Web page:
The formula of calculating the cost of debt is: Cost of debt = rd(1-T) The cost of debt (rd), is the interest rate payable to the lender. This interest rate is adjusted by the tax rate (T) since tax expense is an allowable deduction for taxation purposes. It is described as the after-tax component of debt (Brigham et al 2005). The cost of equity is based on the return on shareholders investment in the business. This return depends on how the business is financed. The formula for calculating cost of equity using the capital asset pricing model (CAPM) approach is: re = rRF + (RPM)b The cost of equity (re) is the cost to the company of using equity, whether in the form of retained earnings or issuing new shares to fund projects.
The risk free rate (rRF), is the risk free rate of interest and is usually the treasury bill rate (Brigham et al 2005). The risk premium (RPM), represents the difference between the expected market return and the risk free rate. The index of the riskiness of the company is represented by its beta, b.
2.1 Risk Management Strategies It is assumed that managers will take on those projects that have positive cash flows and reject those that do not (Heaton 2002). However, risks are still involved in every project and so cash flows may not occur as planned. Therefore, the manager may consider using risk retention, risk transfer, risk control and risk avoidance strategies to counter the effects of uncertainties. Additionally, changes in the discount rate due to inflation can affect k. A risk matrix illustrating the probabilities and consequences of these strategies is provided the Appendix.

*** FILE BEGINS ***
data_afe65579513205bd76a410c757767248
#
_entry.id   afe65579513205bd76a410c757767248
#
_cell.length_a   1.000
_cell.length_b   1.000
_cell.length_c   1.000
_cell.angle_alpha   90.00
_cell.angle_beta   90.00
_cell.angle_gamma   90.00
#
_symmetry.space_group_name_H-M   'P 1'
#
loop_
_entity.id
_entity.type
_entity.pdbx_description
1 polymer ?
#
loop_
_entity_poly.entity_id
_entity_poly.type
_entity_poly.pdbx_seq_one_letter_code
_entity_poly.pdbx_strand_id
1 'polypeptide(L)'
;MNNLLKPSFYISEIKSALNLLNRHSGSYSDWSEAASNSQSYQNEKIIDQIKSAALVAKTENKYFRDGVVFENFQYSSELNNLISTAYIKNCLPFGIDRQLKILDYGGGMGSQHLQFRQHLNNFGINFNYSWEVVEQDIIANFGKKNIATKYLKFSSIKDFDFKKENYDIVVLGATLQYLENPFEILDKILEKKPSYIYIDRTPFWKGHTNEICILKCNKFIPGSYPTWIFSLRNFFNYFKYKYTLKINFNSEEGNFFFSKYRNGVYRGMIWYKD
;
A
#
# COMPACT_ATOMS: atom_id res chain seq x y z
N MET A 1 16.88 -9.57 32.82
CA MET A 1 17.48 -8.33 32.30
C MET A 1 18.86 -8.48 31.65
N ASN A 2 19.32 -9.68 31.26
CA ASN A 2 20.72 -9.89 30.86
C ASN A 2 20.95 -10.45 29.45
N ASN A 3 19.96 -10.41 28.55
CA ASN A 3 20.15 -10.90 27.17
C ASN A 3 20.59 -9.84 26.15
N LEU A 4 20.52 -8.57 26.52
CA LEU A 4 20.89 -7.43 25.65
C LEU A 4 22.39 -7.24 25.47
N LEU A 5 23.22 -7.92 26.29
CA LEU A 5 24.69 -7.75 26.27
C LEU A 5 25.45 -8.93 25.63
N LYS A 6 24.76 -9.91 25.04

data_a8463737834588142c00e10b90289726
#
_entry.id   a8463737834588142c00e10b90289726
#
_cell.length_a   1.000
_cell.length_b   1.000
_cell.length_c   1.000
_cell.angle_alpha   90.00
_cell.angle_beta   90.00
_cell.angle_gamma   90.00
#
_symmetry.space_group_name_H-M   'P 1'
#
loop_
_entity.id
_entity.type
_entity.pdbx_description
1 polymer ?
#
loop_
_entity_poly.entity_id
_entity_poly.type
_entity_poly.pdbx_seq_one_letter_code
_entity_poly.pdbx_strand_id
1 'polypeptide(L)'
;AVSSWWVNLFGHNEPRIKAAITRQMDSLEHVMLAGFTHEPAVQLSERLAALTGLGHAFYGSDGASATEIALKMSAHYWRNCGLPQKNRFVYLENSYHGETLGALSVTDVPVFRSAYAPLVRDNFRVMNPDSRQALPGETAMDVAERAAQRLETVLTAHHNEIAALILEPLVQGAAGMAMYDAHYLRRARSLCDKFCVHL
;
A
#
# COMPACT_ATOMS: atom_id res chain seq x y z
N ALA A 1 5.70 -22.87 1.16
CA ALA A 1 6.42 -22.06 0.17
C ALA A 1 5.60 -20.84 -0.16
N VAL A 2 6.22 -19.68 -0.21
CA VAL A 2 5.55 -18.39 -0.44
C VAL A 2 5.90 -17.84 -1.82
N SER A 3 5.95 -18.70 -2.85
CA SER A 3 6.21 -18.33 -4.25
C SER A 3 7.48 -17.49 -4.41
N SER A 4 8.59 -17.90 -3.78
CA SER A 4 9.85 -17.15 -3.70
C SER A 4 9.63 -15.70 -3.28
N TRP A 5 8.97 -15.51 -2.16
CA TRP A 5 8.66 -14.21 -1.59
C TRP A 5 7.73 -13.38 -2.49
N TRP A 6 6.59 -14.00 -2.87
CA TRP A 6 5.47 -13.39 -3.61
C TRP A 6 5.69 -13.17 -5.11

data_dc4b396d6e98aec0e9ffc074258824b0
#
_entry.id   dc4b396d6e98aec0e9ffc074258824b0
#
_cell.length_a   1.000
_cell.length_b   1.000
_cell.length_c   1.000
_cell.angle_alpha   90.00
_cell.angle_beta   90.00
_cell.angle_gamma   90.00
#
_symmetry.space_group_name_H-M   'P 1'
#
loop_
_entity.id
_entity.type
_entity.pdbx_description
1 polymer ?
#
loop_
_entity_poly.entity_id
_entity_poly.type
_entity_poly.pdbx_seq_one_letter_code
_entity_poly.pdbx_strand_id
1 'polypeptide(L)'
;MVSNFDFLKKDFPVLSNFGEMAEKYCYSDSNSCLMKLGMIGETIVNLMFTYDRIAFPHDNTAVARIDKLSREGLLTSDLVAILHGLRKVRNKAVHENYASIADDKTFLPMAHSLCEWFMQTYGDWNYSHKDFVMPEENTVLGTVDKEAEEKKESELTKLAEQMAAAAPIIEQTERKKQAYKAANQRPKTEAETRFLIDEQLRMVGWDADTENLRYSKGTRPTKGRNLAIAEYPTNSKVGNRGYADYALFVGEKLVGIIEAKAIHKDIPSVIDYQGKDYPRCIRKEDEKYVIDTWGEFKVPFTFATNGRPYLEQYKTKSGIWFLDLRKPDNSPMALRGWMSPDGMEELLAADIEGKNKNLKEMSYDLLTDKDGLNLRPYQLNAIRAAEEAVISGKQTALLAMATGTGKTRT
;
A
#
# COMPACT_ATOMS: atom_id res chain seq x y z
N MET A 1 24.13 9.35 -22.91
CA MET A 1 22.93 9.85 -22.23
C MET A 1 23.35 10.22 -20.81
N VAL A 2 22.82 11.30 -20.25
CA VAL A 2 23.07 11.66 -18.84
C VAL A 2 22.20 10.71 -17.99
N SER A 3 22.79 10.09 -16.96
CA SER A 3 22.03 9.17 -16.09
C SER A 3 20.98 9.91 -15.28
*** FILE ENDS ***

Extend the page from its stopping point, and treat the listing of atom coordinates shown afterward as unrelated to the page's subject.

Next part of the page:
2.1.1 Risk retention Risk retention is dependent on the level of risk inherent in a project. If a higher proportion of equity than debt is used then the company retains the risk for the project. Risk retention is evaluated by an assessment of the probability of the project being high, medium or low risk. If the risk is low then the project can be funded from internal sources thus retaining the risk (Kallman n. d.). The variability of Ct is normally taken into consideration as this can have a negative impact on NPV.
In fact, it can change a project with a positive NPV into one with a negative NPV and that is why an assessment of the risks attached to the components, the revenues and expenses associated with the project. If the variability of Ct is minimal and the level of uncertainty is low then risk retention is favoured. However, if there is high variability in cash flows and the level of uncertainty is high then risk retention should not be considered.
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